Late-breaking science is alive and well despite the pandemic


Late-breaking science in interventional cardiology is alive and well despite the COVID-19 pandemic. That was the conclusion drawn after the first virtual edition of the  Cardiovascular Research Foundation (CRF) annual scientific symposium—TCT Connect 2020 (14–18 October, virtual)—which continues to be an important fixture in the interventional cardiology calendar, despite being the latest in a long line of virtual meetings to take place throughout 2020.

In the aftermath of the symposium, Cardiovascular News spoke to TCT faculty and attendees to gather their views on the key highlights from the meeting.

“At the beginning we were a little bit concerned that people are digitally tired, and because of this perhaps people would not really be interested in digital platforms,” said Juan Granada, president and chief executive officer of CRF. “But, I have to tell you that the response was overwhelming, it was a very positive response.”

According to Granada, although the data are still being analysed, the digital platform enabled many attendees to join the meeting who may have been unable to attend in its physical format. He said: “Thanks to the digital platform, a big proportion of the attendees were people that never actually participated in TCT before, which is something extremely exciting for us because it removes the limitation of coming to these meetings.”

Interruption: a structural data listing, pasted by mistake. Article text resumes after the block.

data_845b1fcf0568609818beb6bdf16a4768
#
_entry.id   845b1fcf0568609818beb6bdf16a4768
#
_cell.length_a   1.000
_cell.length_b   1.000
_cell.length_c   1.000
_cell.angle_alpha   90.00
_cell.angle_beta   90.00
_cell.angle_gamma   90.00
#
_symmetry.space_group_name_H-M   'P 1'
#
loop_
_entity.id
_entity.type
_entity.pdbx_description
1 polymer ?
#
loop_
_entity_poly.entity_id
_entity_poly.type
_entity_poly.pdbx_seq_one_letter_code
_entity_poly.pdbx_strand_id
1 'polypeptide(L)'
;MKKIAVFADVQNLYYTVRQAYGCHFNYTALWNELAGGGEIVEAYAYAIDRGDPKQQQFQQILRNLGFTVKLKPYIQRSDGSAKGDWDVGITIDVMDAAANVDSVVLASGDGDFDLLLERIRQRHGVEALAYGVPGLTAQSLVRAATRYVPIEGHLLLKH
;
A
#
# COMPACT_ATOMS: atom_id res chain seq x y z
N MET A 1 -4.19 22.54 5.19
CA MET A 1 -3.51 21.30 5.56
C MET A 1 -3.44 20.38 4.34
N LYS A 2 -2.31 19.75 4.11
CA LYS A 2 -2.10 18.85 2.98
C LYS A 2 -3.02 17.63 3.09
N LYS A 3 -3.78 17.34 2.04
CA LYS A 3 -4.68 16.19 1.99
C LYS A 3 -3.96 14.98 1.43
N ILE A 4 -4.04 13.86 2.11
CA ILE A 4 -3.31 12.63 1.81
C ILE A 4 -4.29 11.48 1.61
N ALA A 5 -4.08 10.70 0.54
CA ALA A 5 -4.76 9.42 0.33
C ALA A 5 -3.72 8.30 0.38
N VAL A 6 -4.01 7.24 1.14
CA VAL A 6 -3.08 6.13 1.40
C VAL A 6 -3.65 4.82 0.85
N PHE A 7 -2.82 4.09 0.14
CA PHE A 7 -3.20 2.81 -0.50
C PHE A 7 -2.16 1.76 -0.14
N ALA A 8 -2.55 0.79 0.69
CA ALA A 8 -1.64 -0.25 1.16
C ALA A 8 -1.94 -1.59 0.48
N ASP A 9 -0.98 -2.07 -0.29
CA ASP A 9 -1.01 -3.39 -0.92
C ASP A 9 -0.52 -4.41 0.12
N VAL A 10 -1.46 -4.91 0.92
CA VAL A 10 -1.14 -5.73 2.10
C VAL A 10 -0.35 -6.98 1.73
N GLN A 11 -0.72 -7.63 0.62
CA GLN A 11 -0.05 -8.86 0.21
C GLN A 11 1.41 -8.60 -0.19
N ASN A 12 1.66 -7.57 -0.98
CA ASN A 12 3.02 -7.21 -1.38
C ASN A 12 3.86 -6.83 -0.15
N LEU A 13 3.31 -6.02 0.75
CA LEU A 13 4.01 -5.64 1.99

Juan Granada

Picking out the important messages from the research presented across the four-day event, Granada commented that the “concept of vulnerable plaque is back”, referring to several late-breaking studies presented on the first day of the conference, including the PROSPECT II and PROSPECT ABSORB studies. Granada said: “The concept of having some plaques that are not recognised by angiography and actually are going to cause events, that concept is back and I really think that is going to reignite the field of vulnerable plaque research—a field that has been dormant since PROSPECT.”